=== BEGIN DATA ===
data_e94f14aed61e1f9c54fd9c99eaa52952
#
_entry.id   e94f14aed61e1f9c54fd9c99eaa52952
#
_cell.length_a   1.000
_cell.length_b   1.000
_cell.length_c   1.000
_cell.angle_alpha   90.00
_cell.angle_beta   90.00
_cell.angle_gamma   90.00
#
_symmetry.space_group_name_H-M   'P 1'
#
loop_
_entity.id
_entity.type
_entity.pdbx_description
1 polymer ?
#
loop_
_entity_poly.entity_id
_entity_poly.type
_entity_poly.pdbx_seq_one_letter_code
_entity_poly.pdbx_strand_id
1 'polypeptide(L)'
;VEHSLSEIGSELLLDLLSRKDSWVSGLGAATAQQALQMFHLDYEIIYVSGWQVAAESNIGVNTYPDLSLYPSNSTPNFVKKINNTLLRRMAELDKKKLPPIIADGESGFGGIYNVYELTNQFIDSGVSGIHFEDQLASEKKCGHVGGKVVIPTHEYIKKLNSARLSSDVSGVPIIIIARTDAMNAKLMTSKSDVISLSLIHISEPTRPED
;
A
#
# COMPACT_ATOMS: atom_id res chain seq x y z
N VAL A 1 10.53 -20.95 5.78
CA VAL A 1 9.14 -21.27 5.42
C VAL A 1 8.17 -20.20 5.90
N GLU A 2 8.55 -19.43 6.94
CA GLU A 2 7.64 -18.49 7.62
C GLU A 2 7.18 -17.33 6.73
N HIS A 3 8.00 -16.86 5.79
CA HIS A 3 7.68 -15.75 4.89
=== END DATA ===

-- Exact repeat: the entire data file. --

data_e94f14aed61e1f9c54fd9c99eaa52952
#
_entry.id   e94f14aed61e1f9c54fd9c99eaa52952
#
_cell.length_a   1.000
_cell.length_b   1.000
_cell.length_c   1.000
_cell.angle_alpha   90.00
_cell.angle_beta   90.00
_cell.angle_gamma   90.00
#
_symmetry.space_group_name_H-M   'P 1'
#
loop_
_entity.id
_entity.type
_entity.pdbx_description
1 polymer ?
#
loop_
_entity_poly.entity_id
_entity_poly.type
_entity_poly.pdbx_seq_one_letter_code
_entity_poly.pdbx_strand_id
1 'polypeptide(L)'
;VEHSLSEIGSELLLDLLSRKDSWVSGLGAATAQQALQMFHLDYEIIYVSGWQVAAESNIGVNTYPDLSLYPSNSTPNFVKKINNTLLRRMAELDKKKLPPIIADGESGFGGIYNVYELTNQFIDSGVSGIHFEDQLASEKKCGHVGGKVVIPTHEYIKKLNSARLSSDVSGVPIIIIARTDAMNAKLMTSKSDVISLSLIHISEPTRPED
;
A
#
# COMPACT_ATOMS: atom_id res chain seq x y z
N VAL A 1 10.53 -20.95 5.78
CA VAL A 1 9.14 -21.27 5.42
C VAL A 1 8.17 -20.20 5.90
N GLU A 2 8.55 -19.43 6.94
CA GLU A 2 7.64 -18.49 7.62
C GLU A 2 7.18 -17.33 6.73
N HIS A 3 8.00 -16.86 5.79
CA HIS A 3 7.68 -15.75 4.89